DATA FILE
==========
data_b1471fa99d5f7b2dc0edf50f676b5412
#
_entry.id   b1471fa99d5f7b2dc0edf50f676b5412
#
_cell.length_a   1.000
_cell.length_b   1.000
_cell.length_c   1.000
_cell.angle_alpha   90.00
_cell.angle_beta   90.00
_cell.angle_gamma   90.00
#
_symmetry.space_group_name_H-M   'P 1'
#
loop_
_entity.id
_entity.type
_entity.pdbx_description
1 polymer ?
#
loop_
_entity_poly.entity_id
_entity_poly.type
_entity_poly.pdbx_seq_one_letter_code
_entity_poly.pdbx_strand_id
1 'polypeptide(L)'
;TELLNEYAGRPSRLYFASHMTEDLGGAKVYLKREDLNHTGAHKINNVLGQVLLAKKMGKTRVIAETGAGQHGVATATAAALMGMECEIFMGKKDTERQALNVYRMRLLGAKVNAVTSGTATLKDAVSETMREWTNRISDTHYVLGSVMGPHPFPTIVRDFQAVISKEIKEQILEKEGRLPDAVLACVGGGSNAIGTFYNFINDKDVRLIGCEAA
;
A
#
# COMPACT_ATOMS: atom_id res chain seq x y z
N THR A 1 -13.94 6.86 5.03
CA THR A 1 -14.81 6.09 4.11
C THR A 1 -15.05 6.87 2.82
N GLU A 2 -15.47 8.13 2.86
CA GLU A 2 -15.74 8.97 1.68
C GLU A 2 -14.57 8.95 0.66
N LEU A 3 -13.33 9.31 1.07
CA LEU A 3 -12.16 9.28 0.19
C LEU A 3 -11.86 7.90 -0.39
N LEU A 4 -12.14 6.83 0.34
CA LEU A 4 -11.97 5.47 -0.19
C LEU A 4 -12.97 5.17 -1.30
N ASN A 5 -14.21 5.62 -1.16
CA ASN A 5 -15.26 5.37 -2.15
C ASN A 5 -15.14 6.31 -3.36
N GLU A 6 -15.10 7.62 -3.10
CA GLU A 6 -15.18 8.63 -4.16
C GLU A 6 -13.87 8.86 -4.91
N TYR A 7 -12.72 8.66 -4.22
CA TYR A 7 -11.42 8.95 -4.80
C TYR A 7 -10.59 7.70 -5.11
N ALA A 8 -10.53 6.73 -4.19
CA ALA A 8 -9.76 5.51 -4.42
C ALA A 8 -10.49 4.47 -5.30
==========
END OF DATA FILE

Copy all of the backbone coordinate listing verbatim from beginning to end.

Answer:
data_b1471fa99d5f7b2dc0edf50f676b5412
#
_entry.id   b1471fa99d5f7b2dc0edf50f676b5412
#
_cell.length_a   1.000
_cell.length_b   1.000
_cell.length_c   1.000
_cell.angle_alpha   90.00
_cell.angle_beta   90.00
_cell.angle_gamma   90.00
#
_symmetry.space_group_name_H-M   'P 1'
#
loop_
_entity.id
_entity.type
_entity.pdbx_description
1 polymer ?
#
loop_
_entity_poly.entity_id
_entity_poly.type
_entity_poly.pdbx_seq_one_letter_code
_entity_poly.pdbx_strand_id
1 'polypeptide(L)'
;TELLNEYAGRPSRLYFASHMTEDLGGAKVYLKREDLNHTGAHKINNVLGQVLLAKKMGKTRVIAETGAGQHGVATATAAALMGMECEIFMGKKDTERQALNVYRMRLLGAKVNAVTSGTATLKDAVSETMREWTNRISDTHYVLGSVMGPHPFPTIVRDFQAVISKEIKEQILEKEGRLPDAVLACVGGGSNAIGTFYNFINDKDVRLIGCEAA
;
A
#
# COMPACT_ATOMS: atom_id res chain seq x y z
N THR A 1 -13.94 6.86 5.03
CA THR A 1 -14.81 6.09 4.11
C THR A 1 -15.05 6.87 2.82
N GLU A 2 -15.47 8.13 2.86
CA GLU A 2 -15.74 8.97 1.68
C GLU A 2 -14.57 8.95 0.66
N LEU A 3 -13.33 9.31 1.07
CA LEU A 3 -12.16 9.28 0.19
C LEU A 3 -11.86 7.90 -0.39
N LEU A 4 -12.14 6.83 0.34
CA LEU A 4 -11.97 5.47 -0.19
C LEU A 4 -12.97 5.17 -1.30
N ASN A 5 -14.21 5.62 -1.16
CA ASN A 5 -15.26 5.37 -2.15
C ASN A 5 -15.14 6.31 -3.36
N GLU A 6 -15.10 7.62 -3.10
CA GLU A 6 -15.18 8.63 -4.16
C GLU A 6 -13.87 8.86 -4.91
N TYR A 7 -12.72 8.66 -4.22
CA TYR A 7 -11.42 8.95 -4.80
C TYR A 7 -10.59 7.70 -5.11
N ALA A 8 -10.53 6.73 -4.19
CA ALA A 8 -9.76 5.51 -4.42
C ALA A 8 -10.49 4.47 -5.30